At the March 8 District of Hope budget meeting, finance director Dale Courtice presented a draft budget that council will amend over the next few Wednesdays.
The draft budget proposes a 2.15 per cent tax revenue increase, to raise $158,400, and also lowering the residential tax rate from 6.48 to 5.24 per cent and business tax rate from 15.3 to 14.2 per cent.
Courtice also gave two other tax revenue increase examples, set at 3.35 and 4.75 per cent, which will raise $247,000 and $350,400 respectively to see what effect it would have on the budget.
A drop in residential tax rate does not mean that everyone will see a cut in property taxes, as the average residential assessment went up 27 per cent. The residential tax rate change from 6.48 to 5.24 per cent represents a 19 per cent drop.
Courtice also presented two other residential tax rate examples, all of which are lower than this year’s 6.48 per cent tax rate. His two other scenarios put the residential tax rates at 5.32 and 5.41 per cent.
Courtice picked a few sample properties to illustrate this.
A property which saw a 26.5 per cent increase in assessment value — just below the average assessment increase — will pay more at all three tax rates. A property with a 9.69 per cent increase will see a fall at all tax rates. However, a property with a 20.9 per cent increase will see reductions in taxes at all but the 5.41 per cent tax rate.
The District is also proposing to reduce the business tax rate from 15.3 to 14.2 and gave two other example rates, at 14.4 and 14.65 per cent. Business valuation went up by 8.6 per cent.
Hence, a business with a valuation increase of 7.84 per cent will pay more in all three scenarios (although only $8 more at the proposed 14.2 per cent tax rate), while a business with a 4.95 per cent increase in value will see a decrease in all but the 14.65 tax rate.
The District will spend $6.167 million in its capital budget, including $2.22 million on roads. The biggest expense, at $1.2 million, is to execute the pavement management plan as recommended by engineer Alan Reggin, who presented to council on Nov. 14.
Reggin noted that $1.5 million per year is needed for roads to improve by 2026, whereas $1 million is the point where roads will hold its status quo.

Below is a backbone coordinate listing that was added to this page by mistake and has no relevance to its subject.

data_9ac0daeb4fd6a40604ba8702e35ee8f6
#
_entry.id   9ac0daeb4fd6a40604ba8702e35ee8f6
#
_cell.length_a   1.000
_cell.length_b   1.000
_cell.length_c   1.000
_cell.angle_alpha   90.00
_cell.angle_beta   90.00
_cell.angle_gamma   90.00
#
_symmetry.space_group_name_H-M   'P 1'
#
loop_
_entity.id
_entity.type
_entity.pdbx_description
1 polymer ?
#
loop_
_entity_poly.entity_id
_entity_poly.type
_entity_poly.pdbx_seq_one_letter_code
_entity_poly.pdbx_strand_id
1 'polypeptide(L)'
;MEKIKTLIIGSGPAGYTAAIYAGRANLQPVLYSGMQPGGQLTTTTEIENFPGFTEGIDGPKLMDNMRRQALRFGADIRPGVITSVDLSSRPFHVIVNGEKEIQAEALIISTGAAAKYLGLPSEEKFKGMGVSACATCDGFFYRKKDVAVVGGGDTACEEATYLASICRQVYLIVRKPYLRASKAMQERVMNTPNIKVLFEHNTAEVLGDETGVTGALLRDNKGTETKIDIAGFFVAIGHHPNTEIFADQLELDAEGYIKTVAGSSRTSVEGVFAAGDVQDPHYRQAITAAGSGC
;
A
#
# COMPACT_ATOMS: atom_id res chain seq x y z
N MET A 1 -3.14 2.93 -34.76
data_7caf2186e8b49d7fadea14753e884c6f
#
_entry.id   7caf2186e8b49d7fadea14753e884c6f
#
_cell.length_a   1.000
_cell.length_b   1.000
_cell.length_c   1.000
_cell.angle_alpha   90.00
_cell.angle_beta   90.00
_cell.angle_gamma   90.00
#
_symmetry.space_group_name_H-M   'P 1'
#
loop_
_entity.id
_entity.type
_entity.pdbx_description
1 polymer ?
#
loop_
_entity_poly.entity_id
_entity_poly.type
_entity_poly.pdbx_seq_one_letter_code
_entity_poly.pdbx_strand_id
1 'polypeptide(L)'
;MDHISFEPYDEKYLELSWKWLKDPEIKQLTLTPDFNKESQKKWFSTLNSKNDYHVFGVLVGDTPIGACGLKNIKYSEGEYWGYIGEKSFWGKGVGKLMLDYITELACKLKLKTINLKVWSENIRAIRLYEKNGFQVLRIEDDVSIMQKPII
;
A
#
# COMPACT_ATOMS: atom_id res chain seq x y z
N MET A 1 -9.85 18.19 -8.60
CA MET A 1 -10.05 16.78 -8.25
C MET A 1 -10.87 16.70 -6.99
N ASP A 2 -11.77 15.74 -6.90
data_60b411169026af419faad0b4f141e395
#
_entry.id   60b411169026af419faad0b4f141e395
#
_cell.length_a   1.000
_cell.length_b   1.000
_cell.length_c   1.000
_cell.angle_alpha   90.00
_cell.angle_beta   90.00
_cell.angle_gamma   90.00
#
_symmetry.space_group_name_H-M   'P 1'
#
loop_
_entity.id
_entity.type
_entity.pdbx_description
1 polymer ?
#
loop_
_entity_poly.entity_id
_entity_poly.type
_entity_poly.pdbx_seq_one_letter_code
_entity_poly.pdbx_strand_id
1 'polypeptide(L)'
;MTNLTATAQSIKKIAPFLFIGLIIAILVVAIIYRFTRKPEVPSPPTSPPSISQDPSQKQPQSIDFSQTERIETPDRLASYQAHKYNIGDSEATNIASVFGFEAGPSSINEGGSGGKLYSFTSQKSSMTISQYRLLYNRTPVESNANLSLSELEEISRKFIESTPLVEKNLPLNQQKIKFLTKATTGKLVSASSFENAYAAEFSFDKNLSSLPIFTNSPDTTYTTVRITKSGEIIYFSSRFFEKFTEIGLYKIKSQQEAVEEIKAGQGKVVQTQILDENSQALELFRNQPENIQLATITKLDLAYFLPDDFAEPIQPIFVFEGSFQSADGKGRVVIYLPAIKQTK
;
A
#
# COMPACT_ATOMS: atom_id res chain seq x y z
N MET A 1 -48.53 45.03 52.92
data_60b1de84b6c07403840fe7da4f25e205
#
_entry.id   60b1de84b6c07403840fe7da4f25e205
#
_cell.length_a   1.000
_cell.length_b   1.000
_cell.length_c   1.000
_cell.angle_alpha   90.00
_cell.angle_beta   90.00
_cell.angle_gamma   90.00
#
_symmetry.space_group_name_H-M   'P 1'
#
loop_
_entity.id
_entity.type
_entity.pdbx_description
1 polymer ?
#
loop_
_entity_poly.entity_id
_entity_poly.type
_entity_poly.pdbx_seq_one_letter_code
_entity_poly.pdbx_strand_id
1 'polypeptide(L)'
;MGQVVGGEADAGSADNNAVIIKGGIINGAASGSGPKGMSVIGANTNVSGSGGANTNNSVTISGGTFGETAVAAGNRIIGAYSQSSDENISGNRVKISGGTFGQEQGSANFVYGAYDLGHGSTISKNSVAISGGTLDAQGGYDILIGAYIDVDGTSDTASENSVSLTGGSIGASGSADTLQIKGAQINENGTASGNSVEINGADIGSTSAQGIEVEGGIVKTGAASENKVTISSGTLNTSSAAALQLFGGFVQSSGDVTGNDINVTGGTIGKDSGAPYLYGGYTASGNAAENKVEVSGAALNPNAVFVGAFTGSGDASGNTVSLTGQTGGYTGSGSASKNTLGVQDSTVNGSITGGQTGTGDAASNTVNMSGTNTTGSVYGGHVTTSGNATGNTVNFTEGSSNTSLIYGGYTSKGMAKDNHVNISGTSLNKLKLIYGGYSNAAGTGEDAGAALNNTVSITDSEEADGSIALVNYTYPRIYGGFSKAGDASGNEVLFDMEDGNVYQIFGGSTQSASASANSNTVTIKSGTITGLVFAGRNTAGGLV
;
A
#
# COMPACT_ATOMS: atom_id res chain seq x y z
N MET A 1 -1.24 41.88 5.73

Othello Road will get a separate $600,000 for engineering and repairs.
An item that will stir discussion is the $259,000 purchase of a five-tonne dump truck, which promises to cut maintenance expenses by $35,000 on another vehicle. The District has $107,000 budgeted to help pay for the new truck from last year’s sale of public works assets.
Mayor Wilfried Vicktor aired his suspicions on the $35,000 figure, saying that the figure might only be a one-time expense to get that vehicle into a good state of repair.
“It obviously wouldn’t be $35,000 per year to maintain a dump truck. That’s not a realistic number,” said Vicktor, adding he would like to explore other avenues including leasing or auctions to get a replacement.
More details were revealed by operations director Kevin Dicken at the budget meeting following this one.
The only number provided for the Station House project is a $70,000 balance of architectural design and project costing expenses. Chief administrative officer John Fortoloczky said they do not have the costs but will update council when that comes in.
Fortoloczky added that when Kinder Morgan starts its Trans Mountain Expansion Project, Hope will receive $500,000, and Station House could benefit from it. The District will need to regularly report on the progress of the Station House to Kinder Morgan.
The general fund deficit currently has a deficit of about $471,000. Municipalities must have a balanced budget, hence council must find a way to reduce this to zero, which can include removing expenses deemed optional.
Some expenses considered “nice-to-haves” by Fortoloczky include a $13,000 multipurpose welder and $9,000 in park furniture for Memorial Park.
Read the new developments of the second budget meeting in the March 23 edition of The Standard.